I've had all three of Isogawa's Technic Idea books for a while now. After reading some of the reviews and comments here, I felt compelled to contribute some information to this discussion. The point I want to make is that these books are *Idea Books*, not *cookbooks*. You would have guessed that from the book title, but reading through the reviews here, it appears that this isn't obvious, so let me explain.
But before I do, in Mr. Isogawa's own words: "This book is full of little seeds for ideas. It is you who will cultivate these seeds so they will grow into wonderful masterpieces." This means that this book is full of ideas, not ready made recipes that you would find in a cookbook. There's no list of ingredients, and also no step-by-step instructions to make everything. If you want full instructions, this may not be the right book for you.
This book has numerous examples that show the essential principles of building LEGO vehicles. It also shows how you can use LEGO motors to make your vehicles move. And here's where "all those expensive rare components" come in. Truth is, you really don't need all these pieces.
The best example is the use of motors. Pages 4-17 show you many working examples of motor powered vehicles. All of these vehicles do the same: move when you switch on the motor, so you really need to build only one of them. Now, all these vehicles illustrated on these pages use *6 different types* of LEGO motors (to be clear, only one motor per vehicle). The author has done this so that literally *anyone with any LEGO motor* can build this little car.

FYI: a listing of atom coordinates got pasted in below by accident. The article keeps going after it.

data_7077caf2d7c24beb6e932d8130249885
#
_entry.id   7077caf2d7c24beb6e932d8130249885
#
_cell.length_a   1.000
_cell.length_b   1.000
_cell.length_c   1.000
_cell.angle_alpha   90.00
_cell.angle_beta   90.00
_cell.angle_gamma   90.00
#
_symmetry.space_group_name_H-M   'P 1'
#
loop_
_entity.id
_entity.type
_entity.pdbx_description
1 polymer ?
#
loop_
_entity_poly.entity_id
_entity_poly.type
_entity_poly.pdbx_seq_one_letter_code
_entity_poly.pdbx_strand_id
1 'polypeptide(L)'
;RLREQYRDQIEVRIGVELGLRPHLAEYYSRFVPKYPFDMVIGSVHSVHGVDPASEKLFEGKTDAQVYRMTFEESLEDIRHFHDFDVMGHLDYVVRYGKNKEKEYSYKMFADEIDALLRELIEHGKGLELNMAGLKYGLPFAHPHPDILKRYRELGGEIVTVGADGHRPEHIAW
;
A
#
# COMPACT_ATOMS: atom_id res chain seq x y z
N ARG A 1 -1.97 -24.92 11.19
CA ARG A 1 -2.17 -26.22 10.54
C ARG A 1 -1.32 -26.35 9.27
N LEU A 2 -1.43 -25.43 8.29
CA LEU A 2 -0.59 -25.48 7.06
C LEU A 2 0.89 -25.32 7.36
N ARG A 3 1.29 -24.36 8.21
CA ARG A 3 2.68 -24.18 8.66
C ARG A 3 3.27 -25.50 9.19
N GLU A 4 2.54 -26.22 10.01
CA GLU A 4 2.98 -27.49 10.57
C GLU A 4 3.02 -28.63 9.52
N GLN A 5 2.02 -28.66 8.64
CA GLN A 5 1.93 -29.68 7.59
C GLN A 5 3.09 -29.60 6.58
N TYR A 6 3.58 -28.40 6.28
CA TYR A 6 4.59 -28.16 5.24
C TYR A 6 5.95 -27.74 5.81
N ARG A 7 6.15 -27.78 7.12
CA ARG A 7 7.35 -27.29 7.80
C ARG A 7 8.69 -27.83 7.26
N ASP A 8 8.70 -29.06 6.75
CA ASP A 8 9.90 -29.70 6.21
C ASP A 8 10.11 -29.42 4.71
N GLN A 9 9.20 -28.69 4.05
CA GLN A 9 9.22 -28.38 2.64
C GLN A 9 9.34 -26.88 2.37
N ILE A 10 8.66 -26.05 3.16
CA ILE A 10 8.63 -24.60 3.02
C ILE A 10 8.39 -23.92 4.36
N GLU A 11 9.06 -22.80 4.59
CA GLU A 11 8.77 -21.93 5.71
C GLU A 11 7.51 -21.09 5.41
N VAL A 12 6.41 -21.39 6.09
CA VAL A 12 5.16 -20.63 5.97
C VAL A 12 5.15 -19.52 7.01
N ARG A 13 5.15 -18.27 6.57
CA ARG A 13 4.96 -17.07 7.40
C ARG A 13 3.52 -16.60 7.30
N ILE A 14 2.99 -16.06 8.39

So you really need just one motor. And once you've followed Mr. Isogawa's suggestions on how to mount your particular motor on a (any) LEGO construction, you're ready to add this motor to all of the other special vehicles in this book - even if it doesn't picture your motor. All motors do the same. Just plug and play.
Clearly the same goes for wheels. Every wheel will work. And if your wheels are too big to fit the example car, just make the car bigger. After all, that's the point of this book: inspire you to build your own creations.
While the author has kindly provided a parts list that show the pieces used in this book, I actually do not recommend to buy pieces based on this list. Rather, I would suggest that you buy one of the bigger LEGO Technic Sets, especially one with at least one motor. That's much more pieces for your money, plus you can build an awesome truck or bulldozer when you're done building wheeled wonders.
And instead of going to Bricklink to hunt down rare pieces, search for "Peeron", which is a site that shows which pieces can be found in each LEGO set. Just enter the part number of the LEGO set and find what's in it. You can still buy that great looking truck, but be sure to use this site to check that it includes some gears, wheels and a motor so you're good to go to build the vehicles in this book.
And as with any LEGO related product, a child may need a little guidance. A child won't read this review, but if you read it, just build something together with your kid and show them what I said here. They'll get it, and I'm sure you'll like the LEGO experience too.